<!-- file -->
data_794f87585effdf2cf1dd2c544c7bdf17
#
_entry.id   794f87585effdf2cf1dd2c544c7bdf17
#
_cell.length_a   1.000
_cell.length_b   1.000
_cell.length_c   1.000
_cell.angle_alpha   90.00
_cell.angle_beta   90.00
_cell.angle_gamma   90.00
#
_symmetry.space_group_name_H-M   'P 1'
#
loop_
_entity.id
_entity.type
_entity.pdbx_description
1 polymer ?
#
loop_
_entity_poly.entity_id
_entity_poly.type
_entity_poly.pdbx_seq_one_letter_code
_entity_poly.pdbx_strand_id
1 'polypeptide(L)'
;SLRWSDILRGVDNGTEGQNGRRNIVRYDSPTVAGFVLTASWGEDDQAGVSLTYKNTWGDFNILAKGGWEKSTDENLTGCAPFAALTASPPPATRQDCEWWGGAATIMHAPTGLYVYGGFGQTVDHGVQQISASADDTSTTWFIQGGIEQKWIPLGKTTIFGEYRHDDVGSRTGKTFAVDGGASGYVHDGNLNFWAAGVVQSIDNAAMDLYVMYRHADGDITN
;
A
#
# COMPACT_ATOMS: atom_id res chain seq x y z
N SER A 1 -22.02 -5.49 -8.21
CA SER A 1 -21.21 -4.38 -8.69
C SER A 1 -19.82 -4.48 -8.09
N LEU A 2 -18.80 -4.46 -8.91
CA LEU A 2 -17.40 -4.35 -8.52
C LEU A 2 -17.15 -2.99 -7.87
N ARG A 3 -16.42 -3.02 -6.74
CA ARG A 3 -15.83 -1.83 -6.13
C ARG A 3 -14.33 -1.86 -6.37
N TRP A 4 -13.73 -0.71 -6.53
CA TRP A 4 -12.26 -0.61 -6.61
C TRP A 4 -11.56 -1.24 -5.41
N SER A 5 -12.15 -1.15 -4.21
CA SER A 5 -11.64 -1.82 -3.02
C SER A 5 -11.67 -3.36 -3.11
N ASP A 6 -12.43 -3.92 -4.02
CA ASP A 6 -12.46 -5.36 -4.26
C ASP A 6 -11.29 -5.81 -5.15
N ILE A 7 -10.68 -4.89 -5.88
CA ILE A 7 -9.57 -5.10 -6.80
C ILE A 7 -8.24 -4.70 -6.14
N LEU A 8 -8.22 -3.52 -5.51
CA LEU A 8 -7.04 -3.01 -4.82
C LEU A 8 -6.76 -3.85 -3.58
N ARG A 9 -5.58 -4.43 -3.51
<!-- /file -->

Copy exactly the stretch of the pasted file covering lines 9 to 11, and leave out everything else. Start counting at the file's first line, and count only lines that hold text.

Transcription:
_cell.angle_beta   90.00
_cell.angle_gamma   90.00
#